The heart-pounding anticipation as you sit atop the hill. The exhilaration as you race through the freshly-fallen snow and glide to a stop.
Then it’s time to grab your sled and trudge back up the snow-covered hillside and do it all over.
A cherished seasonal pastime, sledding can be fun for the entire family.
And some quality time with a toboggan can also provide a good workout as, according to the National Personal Training Institute, an hour of sledding has the potential to burn more than 400 calories. While gravity does much of the work on the way down, repeatedly walking uphill carrying your sled or pulling your little snow lover on a toboggan can torch quite a few calories and work large muscle groups.
While a carefree afternoon in the cool, crisp winter air might be the goal, it takes some planning and preparation to have a safe and fun-filled day.
WHERE TO GO
Location, location, location. Finding the right place to sled can make all the difference.
“You need to find a safe area, especially one where you can stop safely,” said Jordan Hart, Five Rivers MetroParks outdoor recreation program specialist.
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A clear sledding path means no trees or stumps in the way and no creeks or streams at the bottom of the hill.
“You also want to have a safe area to climb up the hill – not in the path of those coming down,” Hart said.
Community parks and golf courses are popular sledding locations. The MetroParks have designated sledding locations in three of their parks – Englewood, Germantown and Taylorsville.
WHAT TO WEAR
Layering is the key for outdoor, cold-weather activities.
“That way, if you get hot, you can take a layer off,” Hart said.
Follow the 3 Ws of winter wear – wicking, warm and weather – when it comes to layers. The wicking layer is a synthetic material worn closest to the body to get rid of sweat. The warm layer is for insulation – think fleece or down. And, finally, the outermost weatherproof layer to block wind and water.
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A hat and insulated waterproof gloves or mittens are a must, but leave the scarves at home.
“Scarves can be a hazard when sledding,” Hart said.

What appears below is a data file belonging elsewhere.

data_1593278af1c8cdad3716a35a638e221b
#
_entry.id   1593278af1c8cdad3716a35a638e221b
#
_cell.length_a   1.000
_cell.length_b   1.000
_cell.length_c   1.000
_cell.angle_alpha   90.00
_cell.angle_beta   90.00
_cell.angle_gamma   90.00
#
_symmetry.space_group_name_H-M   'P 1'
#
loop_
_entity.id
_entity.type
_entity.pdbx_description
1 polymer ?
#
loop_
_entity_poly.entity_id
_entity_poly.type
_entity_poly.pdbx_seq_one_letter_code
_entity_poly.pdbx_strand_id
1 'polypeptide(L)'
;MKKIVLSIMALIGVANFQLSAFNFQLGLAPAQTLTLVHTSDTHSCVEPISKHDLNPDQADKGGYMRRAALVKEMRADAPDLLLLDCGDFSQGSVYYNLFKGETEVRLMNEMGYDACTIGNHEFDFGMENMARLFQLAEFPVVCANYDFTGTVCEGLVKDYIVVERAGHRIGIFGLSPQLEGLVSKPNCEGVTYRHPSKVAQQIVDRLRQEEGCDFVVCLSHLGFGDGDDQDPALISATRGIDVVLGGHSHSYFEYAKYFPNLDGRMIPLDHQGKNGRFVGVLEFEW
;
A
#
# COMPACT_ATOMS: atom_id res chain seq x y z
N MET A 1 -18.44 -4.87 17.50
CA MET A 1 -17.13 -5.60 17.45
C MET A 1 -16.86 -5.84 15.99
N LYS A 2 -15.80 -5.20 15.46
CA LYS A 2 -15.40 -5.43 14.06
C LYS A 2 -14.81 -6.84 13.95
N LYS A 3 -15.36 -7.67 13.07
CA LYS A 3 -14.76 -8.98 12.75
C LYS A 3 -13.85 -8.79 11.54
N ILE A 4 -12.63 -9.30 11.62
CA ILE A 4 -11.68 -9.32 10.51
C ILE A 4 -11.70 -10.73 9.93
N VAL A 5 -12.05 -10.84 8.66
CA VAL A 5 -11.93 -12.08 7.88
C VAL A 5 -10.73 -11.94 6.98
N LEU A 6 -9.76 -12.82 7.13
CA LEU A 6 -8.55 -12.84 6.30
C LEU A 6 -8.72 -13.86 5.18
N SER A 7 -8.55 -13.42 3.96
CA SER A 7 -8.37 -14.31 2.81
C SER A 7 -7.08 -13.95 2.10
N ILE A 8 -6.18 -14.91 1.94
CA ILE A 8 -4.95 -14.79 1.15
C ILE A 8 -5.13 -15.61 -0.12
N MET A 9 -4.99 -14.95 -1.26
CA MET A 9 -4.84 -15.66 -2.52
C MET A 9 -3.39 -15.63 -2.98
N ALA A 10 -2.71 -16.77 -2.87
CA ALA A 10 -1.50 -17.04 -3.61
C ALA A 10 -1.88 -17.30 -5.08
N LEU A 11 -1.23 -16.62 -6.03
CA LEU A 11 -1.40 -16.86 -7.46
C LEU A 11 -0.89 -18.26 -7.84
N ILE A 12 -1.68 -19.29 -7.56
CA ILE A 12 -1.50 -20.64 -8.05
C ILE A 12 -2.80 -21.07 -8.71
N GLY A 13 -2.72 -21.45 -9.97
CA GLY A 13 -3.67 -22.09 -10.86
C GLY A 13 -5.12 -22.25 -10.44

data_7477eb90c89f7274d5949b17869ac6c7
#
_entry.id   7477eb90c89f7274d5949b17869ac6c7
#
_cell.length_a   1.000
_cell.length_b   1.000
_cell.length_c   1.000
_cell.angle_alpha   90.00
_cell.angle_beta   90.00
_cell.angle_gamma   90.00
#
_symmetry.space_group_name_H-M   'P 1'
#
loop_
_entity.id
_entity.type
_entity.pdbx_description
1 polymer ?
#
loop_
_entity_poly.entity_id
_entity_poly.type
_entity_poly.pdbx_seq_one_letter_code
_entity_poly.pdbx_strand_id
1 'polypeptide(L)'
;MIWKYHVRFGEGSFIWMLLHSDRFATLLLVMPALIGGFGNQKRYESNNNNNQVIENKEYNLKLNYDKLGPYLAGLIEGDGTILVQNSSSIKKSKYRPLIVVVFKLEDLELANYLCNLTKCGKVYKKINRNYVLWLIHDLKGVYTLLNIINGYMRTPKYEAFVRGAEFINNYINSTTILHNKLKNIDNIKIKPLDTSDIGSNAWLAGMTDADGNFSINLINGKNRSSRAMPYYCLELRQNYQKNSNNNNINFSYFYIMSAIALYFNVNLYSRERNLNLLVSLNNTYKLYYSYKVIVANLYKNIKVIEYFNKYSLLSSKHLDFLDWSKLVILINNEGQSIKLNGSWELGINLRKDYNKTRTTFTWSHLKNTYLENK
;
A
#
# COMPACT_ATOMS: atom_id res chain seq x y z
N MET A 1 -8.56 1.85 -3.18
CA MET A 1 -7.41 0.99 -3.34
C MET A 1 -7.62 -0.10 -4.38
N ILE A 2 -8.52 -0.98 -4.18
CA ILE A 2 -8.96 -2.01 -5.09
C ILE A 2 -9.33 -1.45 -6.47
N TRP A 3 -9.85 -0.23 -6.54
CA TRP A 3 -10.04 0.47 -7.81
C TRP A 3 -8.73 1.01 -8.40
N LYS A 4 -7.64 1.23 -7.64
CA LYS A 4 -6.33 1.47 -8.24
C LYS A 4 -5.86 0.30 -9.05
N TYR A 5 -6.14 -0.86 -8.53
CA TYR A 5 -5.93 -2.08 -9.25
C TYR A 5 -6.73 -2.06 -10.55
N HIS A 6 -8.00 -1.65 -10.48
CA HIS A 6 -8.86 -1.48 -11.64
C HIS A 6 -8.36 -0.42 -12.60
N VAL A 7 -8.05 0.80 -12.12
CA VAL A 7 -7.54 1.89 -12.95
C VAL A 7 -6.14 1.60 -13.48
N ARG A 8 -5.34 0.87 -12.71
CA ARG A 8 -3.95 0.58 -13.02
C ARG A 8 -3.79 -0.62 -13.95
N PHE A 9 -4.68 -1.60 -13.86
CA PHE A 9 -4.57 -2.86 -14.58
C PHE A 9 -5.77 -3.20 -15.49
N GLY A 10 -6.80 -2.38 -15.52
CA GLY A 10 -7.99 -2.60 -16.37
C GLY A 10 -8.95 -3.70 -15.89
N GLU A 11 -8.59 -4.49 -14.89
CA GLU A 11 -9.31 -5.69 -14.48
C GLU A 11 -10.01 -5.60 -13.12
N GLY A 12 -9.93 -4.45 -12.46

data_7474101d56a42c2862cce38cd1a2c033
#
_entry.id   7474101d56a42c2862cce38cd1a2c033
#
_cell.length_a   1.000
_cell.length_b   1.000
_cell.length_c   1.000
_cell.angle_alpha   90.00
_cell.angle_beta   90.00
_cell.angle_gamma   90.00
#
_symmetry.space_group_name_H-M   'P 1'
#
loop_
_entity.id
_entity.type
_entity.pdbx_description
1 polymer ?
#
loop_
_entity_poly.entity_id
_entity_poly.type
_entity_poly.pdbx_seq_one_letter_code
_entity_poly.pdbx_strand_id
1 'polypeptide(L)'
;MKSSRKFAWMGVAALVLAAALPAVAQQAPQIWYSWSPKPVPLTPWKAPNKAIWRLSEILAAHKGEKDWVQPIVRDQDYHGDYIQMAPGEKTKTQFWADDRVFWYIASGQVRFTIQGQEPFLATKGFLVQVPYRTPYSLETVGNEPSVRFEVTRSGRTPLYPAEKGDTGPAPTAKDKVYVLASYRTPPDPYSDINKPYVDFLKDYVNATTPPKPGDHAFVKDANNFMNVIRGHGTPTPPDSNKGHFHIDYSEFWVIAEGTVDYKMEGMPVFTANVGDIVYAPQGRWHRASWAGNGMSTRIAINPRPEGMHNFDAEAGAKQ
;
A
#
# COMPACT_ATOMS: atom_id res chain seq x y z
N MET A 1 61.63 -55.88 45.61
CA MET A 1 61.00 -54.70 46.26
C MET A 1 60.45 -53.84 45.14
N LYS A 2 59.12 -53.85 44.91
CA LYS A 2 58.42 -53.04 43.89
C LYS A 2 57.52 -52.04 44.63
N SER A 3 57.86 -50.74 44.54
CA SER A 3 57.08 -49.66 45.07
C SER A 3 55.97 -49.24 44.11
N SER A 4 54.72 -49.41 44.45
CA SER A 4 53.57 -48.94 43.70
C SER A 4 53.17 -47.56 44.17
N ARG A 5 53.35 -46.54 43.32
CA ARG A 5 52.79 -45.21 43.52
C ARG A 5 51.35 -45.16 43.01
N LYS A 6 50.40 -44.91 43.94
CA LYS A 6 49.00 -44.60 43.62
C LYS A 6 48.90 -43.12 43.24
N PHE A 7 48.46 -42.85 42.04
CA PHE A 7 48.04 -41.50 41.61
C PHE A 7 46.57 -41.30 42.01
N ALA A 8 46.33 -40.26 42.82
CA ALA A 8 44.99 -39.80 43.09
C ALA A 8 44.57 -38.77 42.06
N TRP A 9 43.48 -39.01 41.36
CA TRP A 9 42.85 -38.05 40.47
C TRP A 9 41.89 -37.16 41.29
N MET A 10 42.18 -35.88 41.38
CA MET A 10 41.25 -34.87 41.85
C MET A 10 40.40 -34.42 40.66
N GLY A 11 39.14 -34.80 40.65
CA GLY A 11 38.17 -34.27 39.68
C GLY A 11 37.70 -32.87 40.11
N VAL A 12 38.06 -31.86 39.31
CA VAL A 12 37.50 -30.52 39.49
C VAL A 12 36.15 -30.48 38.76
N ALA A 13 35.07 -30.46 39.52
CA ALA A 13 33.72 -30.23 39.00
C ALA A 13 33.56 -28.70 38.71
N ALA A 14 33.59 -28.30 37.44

Wool socks are superior to cotton, which retains moisture. Appropriate footwear should be well-insulated, but not so snug that there isn’t wiggle room for your toes.
WHAT TO BRING
It might seem like common sense, but sledding is safest on a sled – not a cafeteria tray, trash bag or lid from a plastic storage bin.
“And it’s best to sit upright, in a forward-facing position,” Hart said. “That way you can see potential hazards and roll off to the side if you need to.”
A few summer essentials are also winter must-haves.
“You should drink plenty of water to stay hydrated,” Hart said. “Even when it’s cold, you can still break a sweat.”
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And summer isn’t the only time you can get sunburn. Sun reflects off the snow in much the same way as it reflects off the water, so don’t forget the sunscreen and sunglasses.
An extra hat, gloves and socks, just in case – along with a dry change of clothes – can make for a more comfortable ride home after you’ve had enough snowy fun.
FIVE RIVERS METROPARKS SLEDDING SITES
100 E. National Road, Vandalia
The sledding hill is located along the dam in the West Park. It’s steep, but there’s lots of room for multiple launches for races or stunts.
6206 Boomershine Road, Germantown
The big hill at Germantown is well worth the drive. Located 20 minutes from Dayton, it is arguably the best sledding hill in the MetroParks.
1200 Brown School Road, Vandalia (Entrance is on the east side of Brown School Road, south of U.S. 40)
Grass turf, a few bumps, no obstacles and a gentle grade make for safe, long-distance sledding. The hill slopes only 30 degrees and you slide about 400 or 500 feet before stopping.
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